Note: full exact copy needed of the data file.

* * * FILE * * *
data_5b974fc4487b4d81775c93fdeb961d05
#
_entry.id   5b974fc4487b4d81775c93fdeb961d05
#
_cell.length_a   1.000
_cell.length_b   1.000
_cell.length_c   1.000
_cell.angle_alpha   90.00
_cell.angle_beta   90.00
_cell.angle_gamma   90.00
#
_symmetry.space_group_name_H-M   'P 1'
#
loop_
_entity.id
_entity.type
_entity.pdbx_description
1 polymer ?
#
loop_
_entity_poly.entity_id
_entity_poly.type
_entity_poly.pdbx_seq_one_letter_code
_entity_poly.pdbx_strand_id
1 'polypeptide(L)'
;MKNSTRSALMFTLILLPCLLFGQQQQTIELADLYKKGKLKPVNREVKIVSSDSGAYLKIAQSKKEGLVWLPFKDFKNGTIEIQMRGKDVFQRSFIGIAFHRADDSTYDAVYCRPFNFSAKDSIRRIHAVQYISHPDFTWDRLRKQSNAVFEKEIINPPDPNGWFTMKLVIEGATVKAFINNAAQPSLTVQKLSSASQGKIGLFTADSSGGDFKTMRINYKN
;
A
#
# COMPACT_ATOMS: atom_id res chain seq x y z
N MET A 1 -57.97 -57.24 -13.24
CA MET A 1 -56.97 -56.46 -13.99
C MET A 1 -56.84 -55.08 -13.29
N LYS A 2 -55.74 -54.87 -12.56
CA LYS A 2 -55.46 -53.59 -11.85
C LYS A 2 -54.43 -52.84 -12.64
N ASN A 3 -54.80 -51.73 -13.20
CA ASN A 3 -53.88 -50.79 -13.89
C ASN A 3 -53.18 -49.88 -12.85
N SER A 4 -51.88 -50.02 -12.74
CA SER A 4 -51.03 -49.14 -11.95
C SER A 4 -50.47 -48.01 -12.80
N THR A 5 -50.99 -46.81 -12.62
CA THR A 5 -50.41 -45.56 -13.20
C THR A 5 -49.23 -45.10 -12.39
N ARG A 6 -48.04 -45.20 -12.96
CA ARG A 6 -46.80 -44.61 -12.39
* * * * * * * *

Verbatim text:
data_5b974fc4487b4d81775c93fdeb961d05
#
_entry.id   5b974fc4487b4d81775c93fdeb961d05
#
_cell.length_a   1.000
_cell.length_b   1.000
_cell.length_c   1.000
_cell.angle_alpha   90.00
_cell.angle_beta   90.00
_cell.angle_gamma   90.00
#
_symmetry.space_group_name_H-M   'P 1'
#
loop_
_entity.id
_entity.type
_entity.pdbx_description
1 polymer ?
#
loop_
_entity_poly.entity_id
_entity_poly.type
_entity_poly.pdbx_seq_one_letter_code
_entity_poly.pdbx_strand_id
1 'polypeptide(L)'
;MKNSTRSALMFTLILLPCLLFGQQQQTIELADLYKKGKLKPVNREVKIVSSDSGAYLKIAQSKKEGLVWLPFKDFKNGTIEIQMRGKDVFQRSFIGIAFHRADDSTYDAVYCRPFNFSAKDSIRRIHAVQYISHPDFTWDRLRKQSNAVFEKEIINPPDPNGWFTMKLVIEGATVKAFINNAAQPSLTVQKLSSASQGKIGLFTADSSGGDFKTMRINYKN
;
A
#
# COMPACT_ATOMS: atom_id res chain seq x y z
N MET A 1 -57.97 -57.24 -13.24
CA MET A 1 -56.97 -56.46 -13.99
C MET A 1 -56.84 -55.08 -13.29
N LYS A 2 -55.74 -54.87 -12.56
CA LYS A 2 -55.46 -53.59 -11.85
C LYS A 2 -54.43 -52.84 -12.64
N ASN A 3 -54.80 -51.73 -13.20
CA ASN A 3 -53.88 -50.79 -13.89
C ASN A 3 -53.18 -49.88 -12.85
N SER A 4 -51.88 -50.02 -12.74
CA SER A 4 -51.03 -49.14 -11.95
C SER A 4 -50.47 -48.01 -12.80
N THR A 5 -50.99 -46.81 -12.62
CA THR A 5 -50.41 -45.56 -13.20
C THR A 5 -49.23 -45.10 -12.39
N ARG A 6 -48.04 -45.20 -12.96
CA ARG A 6 -46.80 -44.61 -12.39